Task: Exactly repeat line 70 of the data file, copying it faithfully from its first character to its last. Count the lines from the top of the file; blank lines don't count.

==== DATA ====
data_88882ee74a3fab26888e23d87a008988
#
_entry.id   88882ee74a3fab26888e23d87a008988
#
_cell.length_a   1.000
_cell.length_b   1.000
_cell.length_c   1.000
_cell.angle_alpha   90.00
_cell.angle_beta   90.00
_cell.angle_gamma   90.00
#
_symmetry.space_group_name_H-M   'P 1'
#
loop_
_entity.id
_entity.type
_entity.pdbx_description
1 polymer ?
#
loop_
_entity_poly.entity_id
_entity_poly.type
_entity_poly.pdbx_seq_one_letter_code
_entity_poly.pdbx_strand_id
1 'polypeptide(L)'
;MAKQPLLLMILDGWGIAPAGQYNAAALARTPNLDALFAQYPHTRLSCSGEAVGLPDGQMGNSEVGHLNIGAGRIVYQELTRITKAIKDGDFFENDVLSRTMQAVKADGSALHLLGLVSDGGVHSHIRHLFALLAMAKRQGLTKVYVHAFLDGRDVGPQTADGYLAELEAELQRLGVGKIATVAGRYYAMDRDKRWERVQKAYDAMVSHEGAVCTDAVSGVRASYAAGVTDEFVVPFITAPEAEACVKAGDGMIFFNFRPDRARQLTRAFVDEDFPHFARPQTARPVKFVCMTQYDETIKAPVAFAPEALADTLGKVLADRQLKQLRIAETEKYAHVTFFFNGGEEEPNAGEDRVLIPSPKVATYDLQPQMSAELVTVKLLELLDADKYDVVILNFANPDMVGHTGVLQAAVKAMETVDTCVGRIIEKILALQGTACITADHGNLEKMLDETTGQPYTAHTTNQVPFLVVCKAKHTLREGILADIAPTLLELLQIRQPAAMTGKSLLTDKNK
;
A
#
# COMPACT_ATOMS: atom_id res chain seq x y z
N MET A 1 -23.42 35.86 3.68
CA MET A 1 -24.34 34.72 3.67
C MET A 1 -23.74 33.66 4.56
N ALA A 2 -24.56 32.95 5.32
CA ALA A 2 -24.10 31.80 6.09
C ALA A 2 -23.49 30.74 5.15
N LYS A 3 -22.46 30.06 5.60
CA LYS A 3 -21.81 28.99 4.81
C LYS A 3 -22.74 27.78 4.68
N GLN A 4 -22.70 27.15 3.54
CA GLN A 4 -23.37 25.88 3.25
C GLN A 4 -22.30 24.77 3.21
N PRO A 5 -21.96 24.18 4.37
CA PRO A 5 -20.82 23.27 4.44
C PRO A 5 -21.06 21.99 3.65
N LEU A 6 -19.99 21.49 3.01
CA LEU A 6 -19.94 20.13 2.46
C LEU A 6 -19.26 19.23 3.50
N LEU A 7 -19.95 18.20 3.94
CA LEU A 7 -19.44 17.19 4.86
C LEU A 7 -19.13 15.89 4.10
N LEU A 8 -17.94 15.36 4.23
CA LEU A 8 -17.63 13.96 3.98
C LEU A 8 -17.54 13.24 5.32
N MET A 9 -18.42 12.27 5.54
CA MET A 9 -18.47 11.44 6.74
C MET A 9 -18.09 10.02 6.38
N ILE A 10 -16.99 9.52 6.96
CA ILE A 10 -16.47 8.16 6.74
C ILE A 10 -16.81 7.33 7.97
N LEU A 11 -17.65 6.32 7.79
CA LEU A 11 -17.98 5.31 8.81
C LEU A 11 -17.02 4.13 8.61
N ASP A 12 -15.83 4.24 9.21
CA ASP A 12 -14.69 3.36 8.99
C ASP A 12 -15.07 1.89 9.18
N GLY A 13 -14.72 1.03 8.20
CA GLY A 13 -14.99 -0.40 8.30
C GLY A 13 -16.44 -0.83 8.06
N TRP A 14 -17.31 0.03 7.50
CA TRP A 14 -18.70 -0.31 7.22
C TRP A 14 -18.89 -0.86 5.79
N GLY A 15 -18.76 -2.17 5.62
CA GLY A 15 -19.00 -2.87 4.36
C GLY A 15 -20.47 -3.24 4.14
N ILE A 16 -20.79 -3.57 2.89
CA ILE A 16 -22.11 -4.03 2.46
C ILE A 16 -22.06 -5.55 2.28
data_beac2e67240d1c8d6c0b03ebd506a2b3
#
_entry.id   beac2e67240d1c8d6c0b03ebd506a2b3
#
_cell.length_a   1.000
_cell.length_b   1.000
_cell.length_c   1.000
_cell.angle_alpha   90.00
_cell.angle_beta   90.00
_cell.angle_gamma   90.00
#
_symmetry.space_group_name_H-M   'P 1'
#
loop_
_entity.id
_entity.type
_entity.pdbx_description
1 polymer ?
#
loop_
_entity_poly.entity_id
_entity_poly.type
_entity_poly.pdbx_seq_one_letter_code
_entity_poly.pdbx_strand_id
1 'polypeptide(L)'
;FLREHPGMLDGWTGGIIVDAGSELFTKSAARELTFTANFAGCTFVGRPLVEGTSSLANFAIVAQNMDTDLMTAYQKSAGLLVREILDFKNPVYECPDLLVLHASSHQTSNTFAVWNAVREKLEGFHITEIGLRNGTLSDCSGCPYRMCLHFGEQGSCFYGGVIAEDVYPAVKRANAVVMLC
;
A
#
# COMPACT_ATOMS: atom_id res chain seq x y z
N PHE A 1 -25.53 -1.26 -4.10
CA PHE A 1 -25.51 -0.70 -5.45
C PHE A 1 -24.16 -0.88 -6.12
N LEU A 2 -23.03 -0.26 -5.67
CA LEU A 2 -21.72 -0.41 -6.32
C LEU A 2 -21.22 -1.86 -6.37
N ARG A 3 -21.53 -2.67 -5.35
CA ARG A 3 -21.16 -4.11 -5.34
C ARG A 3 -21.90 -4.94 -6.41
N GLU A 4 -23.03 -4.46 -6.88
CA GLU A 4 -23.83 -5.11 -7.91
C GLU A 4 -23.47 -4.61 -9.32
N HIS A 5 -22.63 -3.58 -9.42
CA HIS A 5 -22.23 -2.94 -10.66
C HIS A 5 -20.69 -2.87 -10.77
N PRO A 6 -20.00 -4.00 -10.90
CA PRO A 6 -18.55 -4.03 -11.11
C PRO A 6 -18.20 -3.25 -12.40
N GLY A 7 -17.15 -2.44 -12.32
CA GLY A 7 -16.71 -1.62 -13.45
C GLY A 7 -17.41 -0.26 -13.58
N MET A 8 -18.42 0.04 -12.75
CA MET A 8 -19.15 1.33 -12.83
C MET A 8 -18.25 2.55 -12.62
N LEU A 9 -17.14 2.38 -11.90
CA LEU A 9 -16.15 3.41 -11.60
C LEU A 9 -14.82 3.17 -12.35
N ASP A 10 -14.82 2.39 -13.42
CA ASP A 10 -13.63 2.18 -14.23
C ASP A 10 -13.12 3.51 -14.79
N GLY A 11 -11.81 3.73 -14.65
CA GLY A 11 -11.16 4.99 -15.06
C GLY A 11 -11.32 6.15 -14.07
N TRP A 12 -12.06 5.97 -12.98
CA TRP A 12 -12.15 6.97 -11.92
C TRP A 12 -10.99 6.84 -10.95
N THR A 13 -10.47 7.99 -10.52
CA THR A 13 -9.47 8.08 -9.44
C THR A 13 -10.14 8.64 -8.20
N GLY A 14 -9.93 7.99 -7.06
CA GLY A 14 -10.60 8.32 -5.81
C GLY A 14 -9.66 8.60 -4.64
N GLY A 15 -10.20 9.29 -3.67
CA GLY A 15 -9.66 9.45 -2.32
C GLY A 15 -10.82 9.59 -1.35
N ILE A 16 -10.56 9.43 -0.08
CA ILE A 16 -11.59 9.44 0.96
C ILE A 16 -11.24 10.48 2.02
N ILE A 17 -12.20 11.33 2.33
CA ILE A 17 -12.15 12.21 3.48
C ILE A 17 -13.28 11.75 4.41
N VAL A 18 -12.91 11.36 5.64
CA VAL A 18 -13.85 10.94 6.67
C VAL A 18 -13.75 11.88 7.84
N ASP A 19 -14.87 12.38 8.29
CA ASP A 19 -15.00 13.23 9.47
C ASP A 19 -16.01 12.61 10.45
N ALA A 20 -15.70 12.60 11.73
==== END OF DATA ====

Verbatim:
N TRP A 14 -17.31 0.03 7.50